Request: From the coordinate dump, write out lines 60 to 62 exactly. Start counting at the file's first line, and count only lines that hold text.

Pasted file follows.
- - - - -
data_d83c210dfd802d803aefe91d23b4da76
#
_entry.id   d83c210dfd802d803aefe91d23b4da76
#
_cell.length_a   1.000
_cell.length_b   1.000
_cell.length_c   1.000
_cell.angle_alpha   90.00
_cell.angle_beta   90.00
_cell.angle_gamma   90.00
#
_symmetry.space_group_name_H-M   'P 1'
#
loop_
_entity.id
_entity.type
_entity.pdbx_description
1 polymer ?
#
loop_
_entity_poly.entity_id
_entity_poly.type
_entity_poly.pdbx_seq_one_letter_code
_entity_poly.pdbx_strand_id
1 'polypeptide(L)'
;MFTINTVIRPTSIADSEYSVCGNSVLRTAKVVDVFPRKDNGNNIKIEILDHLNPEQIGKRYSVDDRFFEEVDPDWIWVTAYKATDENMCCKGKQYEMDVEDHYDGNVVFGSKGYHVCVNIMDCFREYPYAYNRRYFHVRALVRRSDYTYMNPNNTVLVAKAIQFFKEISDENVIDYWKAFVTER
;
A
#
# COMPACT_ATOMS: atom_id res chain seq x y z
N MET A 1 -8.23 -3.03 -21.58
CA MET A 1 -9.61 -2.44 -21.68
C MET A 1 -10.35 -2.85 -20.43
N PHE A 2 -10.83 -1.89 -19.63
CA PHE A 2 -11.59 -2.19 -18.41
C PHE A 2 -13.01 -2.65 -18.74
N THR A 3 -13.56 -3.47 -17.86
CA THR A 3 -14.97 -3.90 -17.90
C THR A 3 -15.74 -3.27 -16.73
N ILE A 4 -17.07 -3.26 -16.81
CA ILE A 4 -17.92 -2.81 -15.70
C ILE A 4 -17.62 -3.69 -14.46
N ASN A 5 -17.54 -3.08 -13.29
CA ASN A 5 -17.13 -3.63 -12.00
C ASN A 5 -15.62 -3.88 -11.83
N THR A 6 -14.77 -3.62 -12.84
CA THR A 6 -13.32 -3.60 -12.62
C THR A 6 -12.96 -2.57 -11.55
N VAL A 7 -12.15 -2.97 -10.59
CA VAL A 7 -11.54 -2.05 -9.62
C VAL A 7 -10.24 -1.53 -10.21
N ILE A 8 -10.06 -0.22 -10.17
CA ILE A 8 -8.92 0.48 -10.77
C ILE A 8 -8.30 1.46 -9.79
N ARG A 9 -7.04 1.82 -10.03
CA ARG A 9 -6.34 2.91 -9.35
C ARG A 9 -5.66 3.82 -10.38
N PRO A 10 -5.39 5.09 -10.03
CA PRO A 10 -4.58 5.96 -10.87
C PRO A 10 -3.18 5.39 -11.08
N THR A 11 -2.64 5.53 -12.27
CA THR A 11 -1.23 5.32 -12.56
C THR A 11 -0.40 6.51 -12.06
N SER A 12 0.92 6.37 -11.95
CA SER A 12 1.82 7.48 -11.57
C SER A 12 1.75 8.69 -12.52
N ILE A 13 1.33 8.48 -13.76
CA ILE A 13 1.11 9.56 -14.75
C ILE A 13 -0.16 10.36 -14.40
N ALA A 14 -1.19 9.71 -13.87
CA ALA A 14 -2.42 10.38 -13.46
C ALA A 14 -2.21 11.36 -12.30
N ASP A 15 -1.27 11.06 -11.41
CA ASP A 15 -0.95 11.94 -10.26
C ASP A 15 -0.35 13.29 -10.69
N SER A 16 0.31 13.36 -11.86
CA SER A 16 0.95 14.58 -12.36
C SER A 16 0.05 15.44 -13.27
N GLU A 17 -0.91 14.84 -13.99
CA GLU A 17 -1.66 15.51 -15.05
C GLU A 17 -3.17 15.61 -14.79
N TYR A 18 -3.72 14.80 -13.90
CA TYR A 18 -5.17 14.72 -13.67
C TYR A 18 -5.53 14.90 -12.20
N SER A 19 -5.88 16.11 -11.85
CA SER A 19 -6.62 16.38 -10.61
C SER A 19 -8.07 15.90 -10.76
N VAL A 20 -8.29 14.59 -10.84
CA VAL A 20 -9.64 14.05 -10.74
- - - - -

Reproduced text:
C PRO A 10 -3.18 5.39 -11.08
N THR A 11 -2.64 5.53 -12.27
CA THR A 11 -1.23 5.32 -12.56